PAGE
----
"Western's Meteorology program is small, which allows for more one-on-one interaction with professors. It provides a starting foundation for future careers in Meteorology." -- Gregory Matson (2011)
"During my time at Western I had some really top notch professors in my meteorology courses who truly helped me to succeed as a student. Because of their commitment and hard work, I know I will be successful wherever my meteorology degree takes me." -- Eric Apel (2011)
Meteorology is the study of the physical characteristics of the lower atmosphere & the processes that are responsible for generating the weather.
Based upon National Weather Service requirements for employment as a meteorologist (GS-1340) this major includes courses in:
- Analysis & prediction of weather systems (synoptic meteorology)
- Atmospheric dynamics and thermodynamics
- Physical meteorology
- Remote sensing
- Mathematics (through calculus and differential equations)
Students are exposed to concepts, methodologies, and practical applications related to both weather analysis and forecasting. They learn how to forecast weather, use specialized equipment & instruments, and gain proficiency in advanced reporting techniques associated with weather observations, weather radar, and remotely-sensed (e.g., satellite) information.
Career opportunities are found in both public and private sectors, such as;
- The National Weather Service
- News Agencies (television, radio, and web-based sources)
- Research Institutions (graduate schools and government agencies, such as NASA and NOAA)
- Private forecasting firms
- Insurance and risk management corporations
- GIS-related fields
Why Choose Meteorology at WIU
In-depth study of meteorology to serve as the culmination of a science education, preparation for graduate education, and/or preparation for professional employment in meteorology. Students can begin taking courses for the major (Introduction to Weather and Climate) their freshman year, and all the non-introductory meteorology courses have relatively small class sizes (typically 15-25 students).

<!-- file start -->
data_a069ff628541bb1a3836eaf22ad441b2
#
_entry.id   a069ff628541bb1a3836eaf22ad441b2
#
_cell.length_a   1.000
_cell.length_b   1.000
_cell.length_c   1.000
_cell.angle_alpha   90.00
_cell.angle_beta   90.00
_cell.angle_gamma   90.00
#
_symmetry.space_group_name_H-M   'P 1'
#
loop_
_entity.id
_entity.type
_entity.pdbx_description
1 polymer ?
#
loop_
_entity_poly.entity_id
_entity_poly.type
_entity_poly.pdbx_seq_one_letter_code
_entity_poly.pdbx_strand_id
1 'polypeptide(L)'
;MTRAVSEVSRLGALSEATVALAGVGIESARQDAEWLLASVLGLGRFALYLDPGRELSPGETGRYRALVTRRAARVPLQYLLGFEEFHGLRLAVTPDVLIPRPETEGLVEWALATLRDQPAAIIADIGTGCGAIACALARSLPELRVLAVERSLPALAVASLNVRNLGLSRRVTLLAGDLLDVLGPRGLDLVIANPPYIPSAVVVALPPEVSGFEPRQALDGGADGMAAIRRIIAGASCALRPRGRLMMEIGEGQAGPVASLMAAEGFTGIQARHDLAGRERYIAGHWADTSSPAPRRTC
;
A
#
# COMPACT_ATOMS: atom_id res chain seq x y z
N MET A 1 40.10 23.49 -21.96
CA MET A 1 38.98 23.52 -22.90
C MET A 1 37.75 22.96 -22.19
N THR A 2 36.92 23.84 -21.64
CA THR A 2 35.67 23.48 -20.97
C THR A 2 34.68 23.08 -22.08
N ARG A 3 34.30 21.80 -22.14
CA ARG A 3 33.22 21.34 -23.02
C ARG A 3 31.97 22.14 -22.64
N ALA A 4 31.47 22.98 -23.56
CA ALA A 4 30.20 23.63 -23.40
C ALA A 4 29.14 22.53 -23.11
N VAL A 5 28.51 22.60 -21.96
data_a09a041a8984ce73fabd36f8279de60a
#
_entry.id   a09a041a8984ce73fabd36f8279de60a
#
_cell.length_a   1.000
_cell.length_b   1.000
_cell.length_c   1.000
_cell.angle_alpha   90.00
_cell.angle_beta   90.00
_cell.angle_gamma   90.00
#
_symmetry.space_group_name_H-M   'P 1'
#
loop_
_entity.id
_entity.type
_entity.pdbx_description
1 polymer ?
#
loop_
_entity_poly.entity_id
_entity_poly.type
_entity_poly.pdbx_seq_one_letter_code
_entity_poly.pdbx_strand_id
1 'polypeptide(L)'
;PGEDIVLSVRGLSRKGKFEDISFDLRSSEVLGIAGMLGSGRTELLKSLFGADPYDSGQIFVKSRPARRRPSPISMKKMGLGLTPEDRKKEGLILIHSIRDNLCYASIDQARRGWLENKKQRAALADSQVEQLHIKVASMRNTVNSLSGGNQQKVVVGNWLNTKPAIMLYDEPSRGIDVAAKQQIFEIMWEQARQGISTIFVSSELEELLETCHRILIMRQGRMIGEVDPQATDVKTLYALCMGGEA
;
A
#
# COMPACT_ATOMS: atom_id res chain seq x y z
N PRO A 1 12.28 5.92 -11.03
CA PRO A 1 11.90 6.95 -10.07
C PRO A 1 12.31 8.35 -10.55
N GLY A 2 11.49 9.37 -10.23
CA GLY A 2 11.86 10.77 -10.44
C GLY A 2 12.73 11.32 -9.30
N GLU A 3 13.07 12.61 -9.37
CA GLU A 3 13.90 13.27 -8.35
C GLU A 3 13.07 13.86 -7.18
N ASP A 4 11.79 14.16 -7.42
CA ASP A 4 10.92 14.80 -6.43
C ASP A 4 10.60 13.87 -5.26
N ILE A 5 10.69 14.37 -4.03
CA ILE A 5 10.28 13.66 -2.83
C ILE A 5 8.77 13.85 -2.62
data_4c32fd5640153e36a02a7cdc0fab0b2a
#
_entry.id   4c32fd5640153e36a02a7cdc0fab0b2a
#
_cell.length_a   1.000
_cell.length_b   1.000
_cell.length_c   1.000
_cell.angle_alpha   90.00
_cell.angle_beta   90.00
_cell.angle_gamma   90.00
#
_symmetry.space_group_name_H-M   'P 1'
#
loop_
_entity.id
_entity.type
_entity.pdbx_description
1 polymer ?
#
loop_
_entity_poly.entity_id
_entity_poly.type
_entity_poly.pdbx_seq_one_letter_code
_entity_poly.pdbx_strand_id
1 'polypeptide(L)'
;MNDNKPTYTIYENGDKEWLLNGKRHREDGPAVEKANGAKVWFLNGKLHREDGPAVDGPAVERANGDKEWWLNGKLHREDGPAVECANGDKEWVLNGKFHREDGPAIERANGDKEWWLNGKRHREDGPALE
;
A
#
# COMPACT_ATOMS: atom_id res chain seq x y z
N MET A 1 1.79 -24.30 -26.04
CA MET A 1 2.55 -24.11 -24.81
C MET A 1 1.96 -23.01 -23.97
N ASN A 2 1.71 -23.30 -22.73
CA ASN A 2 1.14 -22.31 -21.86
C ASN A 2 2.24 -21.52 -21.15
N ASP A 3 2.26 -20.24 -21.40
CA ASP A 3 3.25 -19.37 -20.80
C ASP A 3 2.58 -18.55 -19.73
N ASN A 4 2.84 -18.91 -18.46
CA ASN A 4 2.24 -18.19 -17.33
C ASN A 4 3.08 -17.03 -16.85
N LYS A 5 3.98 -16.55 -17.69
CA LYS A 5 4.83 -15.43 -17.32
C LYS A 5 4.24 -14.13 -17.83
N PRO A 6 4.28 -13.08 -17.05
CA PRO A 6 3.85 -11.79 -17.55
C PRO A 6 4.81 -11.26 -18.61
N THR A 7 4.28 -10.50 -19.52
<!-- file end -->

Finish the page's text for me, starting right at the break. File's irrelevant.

Low student-teacher ratios allow for a great deal of interaction with the instructors, all of whom hold Ph.D.s. All professors exhibit an open-door policy with strong dedication to student success.
All students are guaranteed valuable research experience. The Senior Thesis project is required of all majors, and students are encouraged to participate in the University-sponsored Undergraduate Research Days exposition.
The department has comprehensive, modern facilities to give students hands-on experience including a weather station, weather radar, a meteorology/climatology linux-based computer laboratory, and a Geographical Information Systems (GIS) laboratory.
The Severe Weather Club is a student organization dedicated to promoting interest and awareness of the discipline of physical geography and meteorology.
The structure of the Meteorology degree meets the requirements for certification as a meteorologist by the National Weather Service.
Some Recent Graduates
- Gregory Matson (2011) is currently a graduate student in meteorology at Iowa State University.
- Eric Apel (2011) recently was hired as an agricultural meteorologist by Mobile Weather Team, Inc. in Washington, Illinois.